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2015 Kawasaki Vulcan S Preview


by Pascal Bastien ,

Kawasaki transformed its ER-6n to create a brand new sporty cruiser. It's a simple yet promising idea that contrasts with the sea of small-displacement cruisers, most of which simply try to emulate Harley-Davidson products.

In the case of the brand new 2015 Kawasaki Vulcan S, modern lines and serious execution combine with innovative solutions (like adjustable ergonomics) to enhance comfort. The 705mm seat height makes it accessible to smaller riders, yet it's not the lowest in the segment so everyone should be happy.

Equipment is fairly generous for the price. The Vulcan S features adjustable brake and clutch levers, a stylish black exhaust pipe cover, unique wheels (18” front, 17” rear), and a comprehensive instrument panel that includes a fuel gauge, trip computer, clock, and gear indicator in addition to the usual info.

2015 Kawasaki Vulcan S
Photo: Kawasaki

Heart of a sport bike
The 2015 Kawasaki Vulcan S is powered by a 649cc inline twin-cylinder engine that's more flexible at low and medium revs than the same unit in the ER-6n. Various modifications since 2006 have helped deliver more pleasant operation at higher speeds, and more importantly the transmission proves sharper.

High-revving performance may not be as strong as that of other bikes using this particular engine, but typical Vulcan S customers likely won't care. This is the result of a heavier flywheel, longer intake funnels, less aggressive camshaft profiles, and revised engine maps. The transmission is actually identical to the one in the ER-6n including the chain final drive for optimum power delivery, Kawasaki says. A belt or shaft (cleaner and lower-maintenance) would have been a big draw, though.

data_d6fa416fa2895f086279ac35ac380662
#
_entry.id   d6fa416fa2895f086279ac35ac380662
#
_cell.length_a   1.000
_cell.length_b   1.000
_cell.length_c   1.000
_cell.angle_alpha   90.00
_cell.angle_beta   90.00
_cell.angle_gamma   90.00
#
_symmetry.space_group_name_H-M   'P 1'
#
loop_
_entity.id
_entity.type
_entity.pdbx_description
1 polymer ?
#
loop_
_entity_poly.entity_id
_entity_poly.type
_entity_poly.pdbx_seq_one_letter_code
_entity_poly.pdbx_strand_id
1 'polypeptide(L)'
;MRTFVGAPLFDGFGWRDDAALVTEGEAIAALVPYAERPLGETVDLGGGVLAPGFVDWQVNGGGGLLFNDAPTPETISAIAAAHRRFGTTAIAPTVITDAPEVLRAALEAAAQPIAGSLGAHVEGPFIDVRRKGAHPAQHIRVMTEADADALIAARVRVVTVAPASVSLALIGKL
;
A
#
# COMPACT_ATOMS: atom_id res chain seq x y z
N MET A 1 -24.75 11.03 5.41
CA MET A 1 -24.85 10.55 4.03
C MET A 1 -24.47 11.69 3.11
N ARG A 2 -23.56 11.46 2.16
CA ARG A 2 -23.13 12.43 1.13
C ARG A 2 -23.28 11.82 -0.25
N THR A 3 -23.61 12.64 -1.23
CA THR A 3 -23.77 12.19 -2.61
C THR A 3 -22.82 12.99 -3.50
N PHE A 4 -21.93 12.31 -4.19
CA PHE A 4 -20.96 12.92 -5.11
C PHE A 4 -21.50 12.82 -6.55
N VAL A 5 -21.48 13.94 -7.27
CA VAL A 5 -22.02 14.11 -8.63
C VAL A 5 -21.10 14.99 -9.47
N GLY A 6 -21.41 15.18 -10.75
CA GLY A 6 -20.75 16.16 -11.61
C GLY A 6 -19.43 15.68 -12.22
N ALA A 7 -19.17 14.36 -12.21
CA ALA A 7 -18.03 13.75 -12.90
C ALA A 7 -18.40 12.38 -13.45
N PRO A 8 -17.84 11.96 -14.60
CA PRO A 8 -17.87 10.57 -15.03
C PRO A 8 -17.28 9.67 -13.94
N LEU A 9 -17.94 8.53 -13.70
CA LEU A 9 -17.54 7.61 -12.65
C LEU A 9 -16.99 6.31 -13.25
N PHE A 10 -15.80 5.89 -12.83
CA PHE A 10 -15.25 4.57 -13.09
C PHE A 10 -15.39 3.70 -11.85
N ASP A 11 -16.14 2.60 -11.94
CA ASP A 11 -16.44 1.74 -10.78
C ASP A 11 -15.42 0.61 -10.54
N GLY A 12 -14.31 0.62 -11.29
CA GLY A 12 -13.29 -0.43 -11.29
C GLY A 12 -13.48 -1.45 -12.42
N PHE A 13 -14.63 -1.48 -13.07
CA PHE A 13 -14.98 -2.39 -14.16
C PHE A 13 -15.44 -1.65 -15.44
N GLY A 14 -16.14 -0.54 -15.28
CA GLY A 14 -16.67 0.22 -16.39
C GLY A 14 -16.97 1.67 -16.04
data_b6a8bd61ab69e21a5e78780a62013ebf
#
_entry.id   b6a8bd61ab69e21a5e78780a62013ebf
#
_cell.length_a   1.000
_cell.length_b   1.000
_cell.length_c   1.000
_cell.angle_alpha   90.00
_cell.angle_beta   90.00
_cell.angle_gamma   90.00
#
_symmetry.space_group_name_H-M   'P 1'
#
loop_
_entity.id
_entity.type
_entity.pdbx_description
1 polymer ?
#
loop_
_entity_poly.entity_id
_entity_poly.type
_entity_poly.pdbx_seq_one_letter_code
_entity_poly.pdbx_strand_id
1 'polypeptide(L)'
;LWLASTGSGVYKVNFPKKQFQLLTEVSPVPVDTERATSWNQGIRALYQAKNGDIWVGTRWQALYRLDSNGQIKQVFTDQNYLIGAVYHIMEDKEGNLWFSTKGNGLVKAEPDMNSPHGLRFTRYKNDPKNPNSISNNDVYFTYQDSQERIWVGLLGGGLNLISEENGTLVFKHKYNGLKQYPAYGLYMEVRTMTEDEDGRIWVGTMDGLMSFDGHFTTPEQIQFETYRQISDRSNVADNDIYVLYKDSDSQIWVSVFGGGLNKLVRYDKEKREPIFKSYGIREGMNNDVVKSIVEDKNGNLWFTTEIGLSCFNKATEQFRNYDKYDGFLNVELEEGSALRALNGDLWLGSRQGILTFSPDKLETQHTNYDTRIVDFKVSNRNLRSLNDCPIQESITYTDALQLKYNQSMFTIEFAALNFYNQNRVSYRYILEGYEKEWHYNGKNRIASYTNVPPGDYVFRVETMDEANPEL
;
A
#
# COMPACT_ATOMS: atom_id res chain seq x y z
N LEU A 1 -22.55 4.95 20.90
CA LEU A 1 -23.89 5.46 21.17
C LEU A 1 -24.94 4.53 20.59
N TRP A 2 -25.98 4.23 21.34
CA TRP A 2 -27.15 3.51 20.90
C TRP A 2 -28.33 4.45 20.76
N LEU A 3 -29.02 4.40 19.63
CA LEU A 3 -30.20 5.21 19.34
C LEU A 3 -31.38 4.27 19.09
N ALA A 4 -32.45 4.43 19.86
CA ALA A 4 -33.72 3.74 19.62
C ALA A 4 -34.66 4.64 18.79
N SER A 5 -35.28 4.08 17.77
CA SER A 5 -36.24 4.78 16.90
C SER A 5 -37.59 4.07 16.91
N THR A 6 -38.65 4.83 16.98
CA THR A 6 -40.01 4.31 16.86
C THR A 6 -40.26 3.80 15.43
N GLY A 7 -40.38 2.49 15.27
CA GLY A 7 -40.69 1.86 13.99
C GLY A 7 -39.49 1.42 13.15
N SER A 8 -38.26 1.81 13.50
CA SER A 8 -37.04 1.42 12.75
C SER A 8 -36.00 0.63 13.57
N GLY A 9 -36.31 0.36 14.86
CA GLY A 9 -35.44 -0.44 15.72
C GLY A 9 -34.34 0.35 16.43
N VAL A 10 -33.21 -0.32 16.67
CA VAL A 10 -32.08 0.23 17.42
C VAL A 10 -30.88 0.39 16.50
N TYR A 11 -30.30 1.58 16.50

Vulcan S chassis means business
The 2015 Kawasaki Vulcan S is built around a new perimeter frame and swingarm made of high-tensile steel. Featuring an offset, laydown shock (as seen on Kawasaki sport bikes), the rear suspension is equipped with linkage to enable a longer stroke for increased ride comfort. The bike's ultra-low centre of gravity makes up for its 228kg curb weight, while the brakes consist of a single front and rear disc backed by Bosch M9E ABS.

Ultimately, Kawasaki decided to launch a modern, sporty cruiser at a time when all other manufacturers are focused on small sport and naked bikes to attract beginners. It's a formidable alternative to dated and stale models like the Suzuki S40 and Yamaha V-Star 650 custom. With the high-value Vulcan S, this oft-forgotten segment is bound to return to the spotlight. From novices to seasoned riders, anyone looking for style and excitement at a reasonable price will be pleased.